We've all heard the saying...
“An ounce of prevention is worth a pound of cure.” Benjamin Franklin was talking about fire prevention in the city of Philadelphia when he coined this phrase, but it’s one that can be applied to any situation. This philosophy will go a long way if we apply it to the objects that make our body comfortable – that is, the furniture we sit on, such as restaurant and office seating; transportation seating, and yes, even those dentist chairs!
Whether you’re an individual or business, making and keeping these types of seating comfortable is important. However, in this article we’ll focus on homeowners and their furniture.
Furniture problems and preventions
So let’s talk problems and prevention. And if you’re picturing grandma’s plastic-coated furniture, then know there are better solutions. Here are some things you can do to not only keep your seating comfortable but looking good as well. Try to do as much prevention as possible to avoid having to go for the cure. Also, realize that the type of seating material is going to determine the type prevention as well.
Scratches can result from a variety of sources: pet claws and sharp objects being the most common. We’re talking about human-caused scratching and other marks (we’ll deal with pet-related issues in the last point).
- Prevention: A large part of the prevention of scratches is simply being mindful of what we have in our hands and how we let that object come in contact with our furniture. A protective coating can help protect tiny scratches, but a deep scratch can only be prevented by carefulness on the part of the person who uses the furniture.
Stains can come from a variety of sources. The list is endless: food spills, liquids, ink, bodily fluids, and even water. We think that a quick swipe with a cloth (or our sleeve) solves the problem, but the surface isn’t really clean and residue can remain.
- Prevention: Once again, stains can generally be prevented by carefulness on our part. Be mindful of how and where you place things that could stain your furniture. And if you do spill something, clean it up immediately, making sure you follow the manufacturer’s instructions so as not to cause further staining.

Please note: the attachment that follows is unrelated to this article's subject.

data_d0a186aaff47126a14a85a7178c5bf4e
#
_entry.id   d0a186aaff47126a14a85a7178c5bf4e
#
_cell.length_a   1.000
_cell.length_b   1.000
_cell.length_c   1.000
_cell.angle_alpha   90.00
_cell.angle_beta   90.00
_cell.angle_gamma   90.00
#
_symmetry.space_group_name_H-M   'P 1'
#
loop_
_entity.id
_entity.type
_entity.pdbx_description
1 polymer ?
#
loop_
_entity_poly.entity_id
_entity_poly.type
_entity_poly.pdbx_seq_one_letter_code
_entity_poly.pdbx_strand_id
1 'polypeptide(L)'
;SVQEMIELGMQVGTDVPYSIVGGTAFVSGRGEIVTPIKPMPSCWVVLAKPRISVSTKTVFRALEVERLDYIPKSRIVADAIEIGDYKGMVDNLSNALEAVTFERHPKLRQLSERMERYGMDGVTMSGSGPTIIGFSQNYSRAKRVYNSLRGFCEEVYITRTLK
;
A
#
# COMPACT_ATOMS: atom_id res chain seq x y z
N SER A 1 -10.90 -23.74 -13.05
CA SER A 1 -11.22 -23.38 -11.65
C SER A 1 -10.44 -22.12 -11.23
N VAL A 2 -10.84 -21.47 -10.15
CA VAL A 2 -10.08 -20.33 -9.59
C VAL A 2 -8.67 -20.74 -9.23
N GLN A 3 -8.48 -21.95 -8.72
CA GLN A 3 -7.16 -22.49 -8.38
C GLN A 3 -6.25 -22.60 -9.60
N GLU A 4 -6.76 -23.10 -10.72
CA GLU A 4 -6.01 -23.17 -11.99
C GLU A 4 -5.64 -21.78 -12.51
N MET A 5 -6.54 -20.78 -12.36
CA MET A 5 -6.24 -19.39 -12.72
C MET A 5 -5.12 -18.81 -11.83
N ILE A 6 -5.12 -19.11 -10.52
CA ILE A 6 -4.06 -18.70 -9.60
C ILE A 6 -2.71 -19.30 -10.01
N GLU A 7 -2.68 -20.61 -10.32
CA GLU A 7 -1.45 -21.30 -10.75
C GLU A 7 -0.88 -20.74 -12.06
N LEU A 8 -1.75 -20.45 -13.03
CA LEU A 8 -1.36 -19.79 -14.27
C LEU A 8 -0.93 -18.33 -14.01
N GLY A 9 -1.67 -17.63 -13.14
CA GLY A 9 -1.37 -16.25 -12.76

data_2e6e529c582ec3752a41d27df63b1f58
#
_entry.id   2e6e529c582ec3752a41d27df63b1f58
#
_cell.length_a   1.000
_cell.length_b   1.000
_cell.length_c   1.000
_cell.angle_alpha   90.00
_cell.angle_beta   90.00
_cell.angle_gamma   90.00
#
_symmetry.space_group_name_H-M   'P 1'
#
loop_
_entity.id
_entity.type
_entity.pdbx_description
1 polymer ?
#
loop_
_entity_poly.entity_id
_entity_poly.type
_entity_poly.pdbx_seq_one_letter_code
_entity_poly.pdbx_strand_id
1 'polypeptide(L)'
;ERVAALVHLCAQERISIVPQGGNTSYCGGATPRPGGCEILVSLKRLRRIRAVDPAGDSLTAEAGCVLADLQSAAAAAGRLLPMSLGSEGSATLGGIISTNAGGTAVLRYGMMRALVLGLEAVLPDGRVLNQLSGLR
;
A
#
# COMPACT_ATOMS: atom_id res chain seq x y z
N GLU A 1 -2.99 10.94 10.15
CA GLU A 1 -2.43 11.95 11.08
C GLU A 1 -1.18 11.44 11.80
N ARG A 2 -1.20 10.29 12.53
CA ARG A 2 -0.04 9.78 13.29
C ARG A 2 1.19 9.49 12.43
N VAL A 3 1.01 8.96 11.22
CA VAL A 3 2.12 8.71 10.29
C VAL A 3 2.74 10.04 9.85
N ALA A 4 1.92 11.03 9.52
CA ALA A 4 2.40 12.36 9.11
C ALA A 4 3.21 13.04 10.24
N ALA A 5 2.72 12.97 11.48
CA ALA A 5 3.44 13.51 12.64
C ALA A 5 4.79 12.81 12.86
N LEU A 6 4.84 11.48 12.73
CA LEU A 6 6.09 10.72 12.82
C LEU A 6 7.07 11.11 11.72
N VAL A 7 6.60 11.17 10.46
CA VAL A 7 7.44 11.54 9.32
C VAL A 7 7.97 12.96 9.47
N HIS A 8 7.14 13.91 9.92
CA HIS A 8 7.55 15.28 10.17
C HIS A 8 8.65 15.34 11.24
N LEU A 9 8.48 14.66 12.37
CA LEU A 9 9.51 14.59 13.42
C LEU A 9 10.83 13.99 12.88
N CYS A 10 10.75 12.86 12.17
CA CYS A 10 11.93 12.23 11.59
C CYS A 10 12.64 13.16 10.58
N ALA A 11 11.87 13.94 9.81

Problem: Dirt & Dust
Dirt and dust mostly come from constant use and the environment. Sometimes it’s brought in by people and pets, and it’s pretty much always around, and furniture is often the recipient.
- Prevention: Since most of this unpreventable, being proactive in keeping the furniture dust free, vacuumed and wiped clean, will stop the buildup of dirt and dust. If you let it build up your furniture will look dingy and clean up will take longer and require more effort.
Problem: Tears, Cracks & Punctures
Cracks can come from constant use, while tears and punctures are caused by sharp objects coming into contact with the material.
- Prevention: There isn’t much we can do about the cracks that occur from constant use. But you can keep the material well-conditioned to prevent dryness that will lead to cracks. As for tears and punctures, once again be mindful of the objects you have in your hands. If you’re carrying something sharp, like a knife, have it in a sheath or make sure the blade is in such a position that it won’t come in contact with the soft material of your furniture. When talking specifically about your leather furniture, you may want to learn how to make your own beeswax leather polish to ensure your expensive investments last a lifetime.
Problem: Fading & Bleaching
Constant use will lead to fading or a worn look in the material, while bleaching is due to the furniture being exposed to direct sunlight on a consistent basis.
- Prevention: This problem is actually a fairly easy one to prevent. Simply put, keep your furniture out of direct, constant contact with the sun.
Pets can cause a variety of problems: smells, residue, stains, and scratches. Some pets can be trained, but others (like cats) consider themselves the rulers of their domain.
- Prevention: We all know that pets have a mind of their own, and generally don’t care about our wishes and how we want them to treat our furniture. In some cases, they can be trained, while in others we may need to use a product that will deter them from damaging our furniture. Take a look at our post on How to Make Your Own Cat Repellent for some natural ways to discourage your pet.
Final thoughts on your furniture
As you can see, most prevention involves carefulness and mindfulness on our part. If we are proactive in the care of our furniture, that will help prevent many of the accidents that can occur. It will keep our furniture looking good and comfortable to sit in. When something does happen to damage your furniture, be sure and take care of it immediately so that more damage does not occur from neglect.
We have several articles on our blog that will give you some good tips on taking care of your furniture:
- Leather Furniture Care Tips
- How to Clean a Microfiber Couch
- How to Care for Your Leather Furniture
- How to Clean Upholstery Tips
- How to Clean Velour Upholstery
If your seating has been damaged to the point where a homemade, natural or store-bought solution cannot cure it, then it may be time to turn to our professional color restoration and repair technicians. Find a Color Glo Franchise Location HERE on our website.